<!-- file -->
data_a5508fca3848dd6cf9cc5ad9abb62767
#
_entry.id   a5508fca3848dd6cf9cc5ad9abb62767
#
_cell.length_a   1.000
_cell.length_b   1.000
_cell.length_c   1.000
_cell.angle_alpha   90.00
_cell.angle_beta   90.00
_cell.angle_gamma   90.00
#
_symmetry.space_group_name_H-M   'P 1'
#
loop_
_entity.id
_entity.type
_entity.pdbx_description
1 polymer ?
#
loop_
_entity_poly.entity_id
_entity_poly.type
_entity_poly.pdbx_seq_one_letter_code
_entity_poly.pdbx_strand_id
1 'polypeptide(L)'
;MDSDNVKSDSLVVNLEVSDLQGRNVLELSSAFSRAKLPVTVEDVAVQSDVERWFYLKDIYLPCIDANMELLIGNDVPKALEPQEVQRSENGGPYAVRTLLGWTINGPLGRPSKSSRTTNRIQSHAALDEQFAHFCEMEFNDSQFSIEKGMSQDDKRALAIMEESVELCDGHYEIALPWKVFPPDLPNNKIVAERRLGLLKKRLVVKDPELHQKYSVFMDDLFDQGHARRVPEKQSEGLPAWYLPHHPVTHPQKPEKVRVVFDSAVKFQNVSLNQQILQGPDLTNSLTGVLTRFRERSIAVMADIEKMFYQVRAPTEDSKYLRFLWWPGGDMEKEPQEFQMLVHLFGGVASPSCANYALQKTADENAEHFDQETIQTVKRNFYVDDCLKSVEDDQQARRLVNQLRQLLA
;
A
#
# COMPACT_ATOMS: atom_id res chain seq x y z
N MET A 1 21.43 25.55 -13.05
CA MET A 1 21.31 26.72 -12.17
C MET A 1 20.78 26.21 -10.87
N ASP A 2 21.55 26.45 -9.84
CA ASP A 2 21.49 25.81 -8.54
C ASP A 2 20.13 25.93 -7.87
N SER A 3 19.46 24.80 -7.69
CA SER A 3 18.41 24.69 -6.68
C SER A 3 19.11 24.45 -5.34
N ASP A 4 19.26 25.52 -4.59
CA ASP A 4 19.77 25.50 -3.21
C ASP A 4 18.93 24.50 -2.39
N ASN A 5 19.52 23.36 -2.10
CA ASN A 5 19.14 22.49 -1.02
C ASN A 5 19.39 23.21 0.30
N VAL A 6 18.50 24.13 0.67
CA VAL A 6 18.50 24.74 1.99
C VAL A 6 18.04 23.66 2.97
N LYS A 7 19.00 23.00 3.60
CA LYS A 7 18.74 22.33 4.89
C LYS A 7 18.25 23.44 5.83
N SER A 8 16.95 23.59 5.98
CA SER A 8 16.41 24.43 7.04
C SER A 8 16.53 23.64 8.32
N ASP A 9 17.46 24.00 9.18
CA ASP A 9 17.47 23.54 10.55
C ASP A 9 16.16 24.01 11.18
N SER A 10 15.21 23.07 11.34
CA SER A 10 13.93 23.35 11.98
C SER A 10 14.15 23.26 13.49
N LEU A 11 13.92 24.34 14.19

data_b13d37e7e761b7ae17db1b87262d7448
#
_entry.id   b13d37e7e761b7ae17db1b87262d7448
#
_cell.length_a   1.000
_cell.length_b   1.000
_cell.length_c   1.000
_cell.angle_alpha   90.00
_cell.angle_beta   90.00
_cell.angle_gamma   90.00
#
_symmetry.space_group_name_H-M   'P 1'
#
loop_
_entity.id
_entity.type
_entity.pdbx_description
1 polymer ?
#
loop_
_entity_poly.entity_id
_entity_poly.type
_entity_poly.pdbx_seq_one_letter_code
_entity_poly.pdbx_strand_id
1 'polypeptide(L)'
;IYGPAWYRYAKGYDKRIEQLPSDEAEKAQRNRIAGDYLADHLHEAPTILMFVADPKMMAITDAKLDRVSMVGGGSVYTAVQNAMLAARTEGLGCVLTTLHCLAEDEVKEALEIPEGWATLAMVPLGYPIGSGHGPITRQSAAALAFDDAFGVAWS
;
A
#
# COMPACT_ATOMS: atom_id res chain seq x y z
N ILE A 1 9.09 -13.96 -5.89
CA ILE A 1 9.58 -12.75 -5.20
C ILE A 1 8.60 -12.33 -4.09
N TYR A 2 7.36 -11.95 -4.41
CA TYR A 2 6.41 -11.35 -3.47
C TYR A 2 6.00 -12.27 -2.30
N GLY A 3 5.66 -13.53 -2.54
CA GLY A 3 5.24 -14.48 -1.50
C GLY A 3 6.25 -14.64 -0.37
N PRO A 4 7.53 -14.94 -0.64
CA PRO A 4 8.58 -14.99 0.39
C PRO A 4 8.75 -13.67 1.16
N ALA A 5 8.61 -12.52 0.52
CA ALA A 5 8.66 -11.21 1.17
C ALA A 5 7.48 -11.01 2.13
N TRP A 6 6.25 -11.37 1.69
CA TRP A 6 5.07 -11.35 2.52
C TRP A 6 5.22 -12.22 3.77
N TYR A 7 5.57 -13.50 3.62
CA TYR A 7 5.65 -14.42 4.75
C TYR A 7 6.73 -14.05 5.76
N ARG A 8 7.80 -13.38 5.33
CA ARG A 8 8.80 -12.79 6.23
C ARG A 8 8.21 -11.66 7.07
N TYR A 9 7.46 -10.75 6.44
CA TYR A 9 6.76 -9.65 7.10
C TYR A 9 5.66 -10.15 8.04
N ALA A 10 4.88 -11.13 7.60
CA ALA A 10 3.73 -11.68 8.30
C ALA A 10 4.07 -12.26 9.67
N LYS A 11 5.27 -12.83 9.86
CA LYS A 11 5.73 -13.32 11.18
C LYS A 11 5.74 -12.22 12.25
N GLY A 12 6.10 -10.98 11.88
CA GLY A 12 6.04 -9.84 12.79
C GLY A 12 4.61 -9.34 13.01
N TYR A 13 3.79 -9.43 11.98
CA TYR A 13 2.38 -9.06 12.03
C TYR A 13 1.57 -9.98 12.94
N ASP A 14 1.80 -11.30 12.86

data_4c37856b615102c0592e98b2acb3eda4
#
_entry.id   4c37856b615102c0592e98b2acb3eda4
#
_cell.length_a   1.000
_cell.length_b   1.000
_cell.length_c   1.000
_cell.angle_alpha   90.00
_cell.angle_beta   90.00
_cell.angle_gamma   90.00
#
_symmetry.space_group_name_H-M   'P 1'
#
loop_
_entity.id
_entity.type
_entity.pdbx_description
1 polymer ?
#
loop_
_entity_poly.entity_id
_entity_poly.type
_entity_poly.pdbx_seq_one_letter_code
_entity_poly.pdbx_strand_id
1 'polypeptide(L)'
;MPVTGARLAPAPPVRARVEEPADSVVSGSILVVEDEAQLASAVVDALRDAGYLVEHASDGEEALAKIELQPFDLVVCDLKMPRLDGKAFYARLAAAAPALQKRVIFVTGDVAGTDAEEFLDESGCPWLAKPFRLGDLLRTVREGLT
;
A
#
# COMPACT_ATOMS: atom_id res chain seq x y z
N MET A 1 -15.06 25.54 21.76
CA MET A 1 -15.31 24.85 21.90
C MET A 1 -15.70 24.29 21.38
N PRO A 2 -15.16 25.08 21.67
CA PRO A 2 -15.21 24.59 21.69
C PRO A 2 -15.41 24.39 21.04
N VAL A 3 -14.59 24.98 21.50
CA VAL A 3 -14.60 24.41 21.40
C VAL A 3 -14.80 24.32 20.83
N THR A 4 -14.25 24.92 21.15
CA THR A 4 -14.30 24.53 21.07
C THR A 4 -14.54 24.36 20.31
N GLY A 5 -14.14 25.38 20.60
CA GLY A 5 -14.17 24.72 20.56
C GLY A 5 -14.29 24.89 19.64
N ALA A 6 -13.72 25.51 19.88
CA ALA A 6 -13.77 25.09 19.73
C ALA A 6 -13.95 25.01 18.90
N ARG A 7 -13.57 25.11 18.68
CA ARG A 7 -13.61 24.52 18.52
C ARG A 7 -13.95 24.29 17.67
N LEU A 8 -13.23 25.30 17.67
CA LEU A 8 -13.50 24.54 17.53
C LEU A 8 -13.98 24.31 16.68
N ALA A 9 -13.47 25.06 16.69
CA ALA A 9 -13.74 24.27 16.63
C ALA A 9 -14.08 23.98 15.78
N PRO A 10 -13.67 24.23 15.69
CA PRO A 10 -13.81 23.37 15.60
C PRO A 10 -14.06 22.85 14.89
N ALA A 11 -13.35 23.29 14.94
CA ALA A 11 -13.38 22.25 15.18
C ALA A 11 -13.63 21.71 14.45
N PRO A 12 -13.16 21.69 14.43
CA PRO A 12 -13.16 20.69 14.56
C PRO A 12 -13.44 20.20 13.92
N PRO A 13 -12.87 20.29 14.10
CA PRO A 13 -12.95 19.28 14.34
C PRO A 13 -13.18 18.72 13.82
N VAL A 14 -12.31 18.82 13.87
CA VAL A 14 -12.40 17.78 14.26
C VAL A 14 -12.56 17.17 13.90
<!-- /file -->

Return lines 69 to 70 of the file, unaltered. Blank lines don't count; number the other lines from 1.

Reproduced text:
_cell.angle_alpha   90.00
_cell.angle_beta   90.00